Written in San Francisco coffee shop off Market Street and dispatched to silicon.com via a free wi-fi service.
Today there are more than four billion operational mobile phones in the world, and by year-end this number is expected to pass five billion.
In the West just about everyone who wants a mobile has one. Thus sales have slowed, and stores and operators alike are looking at the 'replacement only' market as a daunting prospect.
In short: the good times are over and times are going to get really hard.
What are they to do?
Well, I was just in a store offering a bewildering array of laptops and netbooks for free. Of course they are not truly gratis - they are components in a package which includes services and marketing opportunities.
How did this happen? Well the market topped out, the cost of handsets fell, and operators realised the money was in charging for services. So the industry has wisely started to change shape and go with the flow.
As our mobile phones cost considerably less than laptops and netbooks, and the mobile industry is relatively richer than the PC business, with more mobiles connecting to the internet than PCs, the outcome seems obvious.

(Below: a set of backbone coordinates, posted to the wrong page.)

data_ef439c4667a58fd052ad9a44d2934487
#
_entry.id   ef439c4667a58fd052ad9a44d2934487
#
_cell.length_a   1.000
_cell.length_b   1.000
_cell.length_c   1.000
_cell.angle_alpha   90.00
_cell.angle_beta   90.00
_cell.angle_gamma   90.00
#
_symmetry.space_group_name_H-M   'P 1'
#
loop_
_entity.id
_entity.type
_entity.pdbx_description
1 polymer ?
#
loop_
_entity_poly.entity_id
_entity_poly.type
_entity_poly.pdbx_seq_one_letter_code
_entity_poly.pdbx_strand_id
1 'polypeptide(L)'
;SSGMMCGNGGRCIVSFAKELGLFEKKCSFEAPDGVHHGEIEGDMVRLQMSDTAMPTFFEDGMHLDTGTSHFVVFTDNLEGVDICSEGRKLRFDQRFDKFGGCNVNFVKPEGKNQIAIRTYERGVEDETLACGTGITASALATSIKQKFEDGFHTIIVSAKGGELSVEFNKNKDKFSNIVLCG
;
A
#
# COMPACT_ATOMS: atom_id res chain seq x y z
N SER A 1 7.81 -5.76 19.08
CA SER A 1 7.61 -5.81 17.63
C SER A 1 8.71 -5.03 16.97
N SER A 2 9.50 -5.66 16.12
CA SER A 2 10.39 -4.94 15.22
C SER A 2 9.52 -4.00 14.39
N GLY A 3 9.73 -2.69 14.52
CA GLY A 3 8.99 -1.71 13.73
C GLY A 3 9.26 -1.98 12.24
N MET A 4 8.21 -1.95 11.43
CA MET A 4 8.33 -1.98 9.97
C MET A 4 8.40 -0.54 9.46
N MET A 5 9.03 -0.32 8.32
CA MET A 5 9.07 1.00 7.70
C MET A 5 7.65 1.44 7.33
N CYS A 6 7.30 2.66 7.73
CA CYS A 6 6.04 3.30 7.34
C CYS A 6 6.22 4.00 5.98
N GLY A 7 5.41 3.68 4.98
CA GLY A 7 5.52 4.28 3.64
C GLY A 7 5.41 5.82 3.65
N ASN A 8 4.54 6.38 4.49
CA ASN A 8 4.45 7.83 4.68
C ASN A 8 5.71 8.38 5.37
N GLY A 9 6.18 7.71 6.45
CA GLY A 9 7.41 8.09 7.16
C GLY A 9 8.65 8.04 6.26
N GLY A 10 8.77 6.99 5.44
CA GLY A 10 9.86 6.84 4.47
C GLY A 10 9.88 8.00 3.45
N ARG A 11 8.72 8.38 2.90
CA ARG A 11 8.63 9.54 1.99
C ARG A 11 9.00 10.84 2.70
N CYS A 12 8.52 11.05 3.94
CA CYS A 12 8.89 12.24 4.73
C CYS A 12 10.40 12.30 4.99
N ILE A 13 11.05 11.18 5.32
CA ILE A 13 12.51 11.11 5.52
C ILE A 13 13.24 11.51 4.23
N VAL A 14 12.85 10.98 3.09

My prediction is that all mobile phones will be free at the counter within five years. You will have to lock into a contract of course but I reckon the smart money will be on a package that includes a laptop/netbook and a mobile phone. And even better, I predict that there will be family and company deals to be had too.
The package for individuals and small companies will include instant connection into the cloud, a VoIP package, and a vast array of apps and services. The only question is: who is going to be first to offer this?
In the UK and the US supermarkets are selling mobiles in the $15 to $20 range. So I reckon the clock is ticking. An offering which includes hardware plus bundled music, video, navigation, location-based, security and support services will be irresistible. Just like pay-as-you-go mobile before, it will be transformative!
Peter Cochrane is an engineer, scientist, entrepreneur, futurist and consultant. He is the former CTO and head of research at BT, with a career in telecoms and IT spanning more than 40 years.